Partly reflecting her struggle with the duality of her Jewish and Arab ethnicity, her 1995 song “Leysh Nat’arak” (“Why Are We Fighting”) was inspired by the religious and ethnic conflicts in Palestine, Israel, former Yugoslavia, and Iraq. The song lyrics call for unity and peace between Muslims, Jews, and Christians in the Middle East:
Why are we fighting when we are all together?
Listen to your heart and you will know the truth,
Between us there is a long history.
The song is also her way of exploring why her family left the Middle East for Belgium.
For Atlas, the embrace of multicultural music genres now appears to be synonymous with integrating the conflicting sides of her identity. While she has been a critic of Israel’s policy against the Palestinian people, in her 2014 interview for Haaretz, an Israeli newspaper, she said:
“For many years, I boycotted Israel and refused to perform here. But when I met a Palestinian fellow who’s married to an Israeli Jewish woman, something in me changed. Suddenly, this chance personal acquaintanceship made me think that maybe there should be another way.”
“There’s nothing easier than to boycott and say that I don’t want to see Israel or meet Israelis or come here and perform. But then what? Where does that get you? There is something rigid and uncompromising in that posture, which I doubt serves the goal,” Atlas added.
Exploring her Egyptian roots, Atlas lived in Cairo for a few years, which gave birth to musical creations that incorporated Egyptian indigenous tunes. During and after the Egyptian revolution in 2011, she felt inspired by the protesters. Concerned about the nation’s future, Atlas adapted and dedicated a subversive political song – originally written in 2010 – to the pro-democracy uprising, titled “Egypt: Rise to Freedom.”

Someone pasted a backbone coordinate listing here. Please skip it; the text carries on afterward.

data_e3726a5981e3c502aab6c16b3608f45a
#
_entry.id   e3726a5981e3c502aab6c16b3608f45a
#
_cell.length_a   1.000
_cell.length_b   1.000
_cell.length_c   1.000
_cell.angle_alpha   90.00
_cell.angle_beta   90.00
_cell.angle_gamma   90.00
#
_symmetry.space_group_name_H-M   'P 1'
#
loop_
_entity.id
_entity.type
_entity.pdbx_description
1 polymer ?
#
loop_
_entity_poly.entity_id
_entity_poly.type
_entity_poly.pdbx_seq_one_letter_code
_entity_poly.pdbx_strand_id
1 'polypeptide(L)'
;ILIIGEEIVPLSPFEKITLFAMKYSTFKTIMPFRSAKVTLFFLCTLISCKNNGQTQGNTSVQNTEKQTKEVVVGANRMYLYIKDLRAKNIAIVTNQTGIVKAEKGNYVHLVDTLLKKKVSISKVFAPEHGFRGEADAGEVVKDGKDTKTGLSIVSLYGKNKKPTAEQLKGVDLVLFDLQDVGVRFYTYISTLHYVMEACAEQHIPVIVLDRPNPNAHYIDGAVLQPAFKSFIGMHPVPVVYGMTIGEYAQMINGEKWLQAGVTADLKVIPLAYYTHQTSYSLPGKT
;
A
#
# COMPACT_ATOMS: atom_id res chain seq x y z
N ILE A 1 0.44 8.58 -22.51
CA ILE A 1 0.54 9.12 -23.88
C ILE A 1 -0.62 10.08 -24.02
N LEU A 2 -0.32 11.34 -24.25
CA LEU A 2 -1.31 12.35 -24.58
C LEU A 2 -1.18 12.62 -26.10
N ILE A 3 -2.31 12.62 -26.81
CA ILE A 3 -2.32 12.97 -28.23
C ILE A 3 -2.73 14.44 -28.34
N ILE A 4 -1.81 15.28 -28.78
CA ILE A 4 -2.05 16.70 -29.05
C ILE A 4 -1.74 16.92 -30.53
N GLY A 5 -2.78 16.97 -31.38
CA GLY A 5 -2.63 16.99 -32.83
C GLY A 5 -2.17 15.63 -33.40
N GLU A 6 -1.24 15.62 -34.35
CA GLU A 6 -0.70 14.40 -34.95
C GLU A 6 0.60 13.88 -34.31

In 2001, United Nations High Commissioner for Human Rights, Mary Robinson, appointed Atlas as Goodwill Ambassador for the United Nations World Conference against Racism.
In 2001, United Nations High Commissioner for Human Rights, Mary Robinson, appointed Atlas as Goodwill Ambassador for the United Nations World Conference against Racism. While Atlas insisted that her role was minimal, the conference organizers considered her musical career an exceptionally powerful message to the world about diversity and inclusion.
Robinson praised Atlas’ music as an example of “strength in diversity, that our differences – be they ethnic, racial, or religious – are a source of riches to be embraced rather than feared.”
While she is less politically outspoken these days, Natacha Atlas’ work speaks for itself. Her latest jazz-meets-Middle East album “Strange Days” is a rich and delightful mix of cultures that only she could bring together with such skill and mastery.
In the current era of identity politics, tribalism, and nationalism across the world, creating music that defies categorization and celebrates multiculturalism is indeed a bold political statement. Perhaps the world would be less divided if people could listen to and appreciate musical fusions, such as Atlas’ compositions, which are completely outside the box and aptly represent the universality of great artistic expressions.